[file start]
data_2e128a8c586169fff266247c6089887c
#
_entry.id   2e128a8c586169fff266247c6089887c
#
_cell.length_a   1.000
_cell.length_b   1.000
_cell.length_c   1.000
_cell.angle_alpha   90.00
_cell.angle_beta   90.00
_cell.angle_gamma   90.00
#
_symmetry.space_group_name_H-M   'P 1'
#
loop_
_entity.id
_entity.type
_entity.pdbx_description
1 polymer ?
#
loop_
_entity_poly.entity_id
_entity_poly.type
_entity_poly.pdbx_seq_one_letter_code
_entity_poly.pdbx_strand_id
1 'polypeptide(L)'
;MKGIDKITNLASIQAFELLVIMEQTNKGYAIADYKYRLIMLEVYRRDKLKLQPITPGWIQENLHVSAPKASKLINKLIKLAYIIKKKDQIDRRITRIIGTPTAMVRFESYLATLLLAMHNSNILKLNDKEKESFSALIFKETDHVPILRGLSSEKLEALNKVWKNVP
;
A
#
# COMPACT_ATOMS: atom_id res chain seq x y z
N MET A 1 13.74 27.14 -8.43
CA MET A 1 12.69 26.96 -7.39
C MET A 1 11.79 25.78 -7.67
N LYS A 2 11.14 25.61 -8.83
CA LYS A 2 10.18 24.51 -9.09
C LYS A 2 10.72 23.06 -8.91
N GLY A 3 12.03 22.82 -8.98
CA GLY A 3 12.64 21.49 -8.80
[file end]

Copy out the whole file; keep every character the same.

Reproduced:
data_2e128a8c586169fff266247c6089887c
#
_entry.id   2e128a8c586169fff266247c6089887c
#
_cell.length_a   1.000
_cell.length_b   1.000
_cell.length_c   1.000
_cell.angle_alpha   90.00
_cell.angle_beta   90.00
_cell.angle_gamma   90.00
#
_symmetry.space_group_name_H-M   'P 1'
#
loop_
_entity.id
_entity.type
_entity.pdbx_description
1 polymer ?
#
loop_
_entity_poly.entity_id
_entity_poly.type
_entity_poly.pdbx_seq_one_letter_code
_entity_poly.pdbx_strand_id
1 'polypeptide(L)'
;MKGIDKITNLASIQAFELLVIMEQTNKGYAIADYKYRLIMLEVYRRDKLKLQPITPGWIQENLHVSAPKASKLINKLIKLAYIIKKKDQIDRRITRIIGTPTAMVRFESYLATLLLAMHNSNILKLNDKEKESFSALIFKETDHVPILRGLSSEKLEALNKVWKNVP
;
A
#
# COMPACT_ATOMS: atom_id res chain seq x y z
N MET A 1 13.74 27.14 -8.43
CA MET A 1 12.69 26.96 -7.39
C MET A 1 11.79 25.78 -7.67
N LYS A 2 11.14 25.61 -8.83
CA LYS A 2 10.18 24.51 -9.09
C LYS A 2 10.72 23.06 -8.91
N GLY A 3 12.03 22.82 -8.98
CA GLY A 3 12.64 21.49 -8.80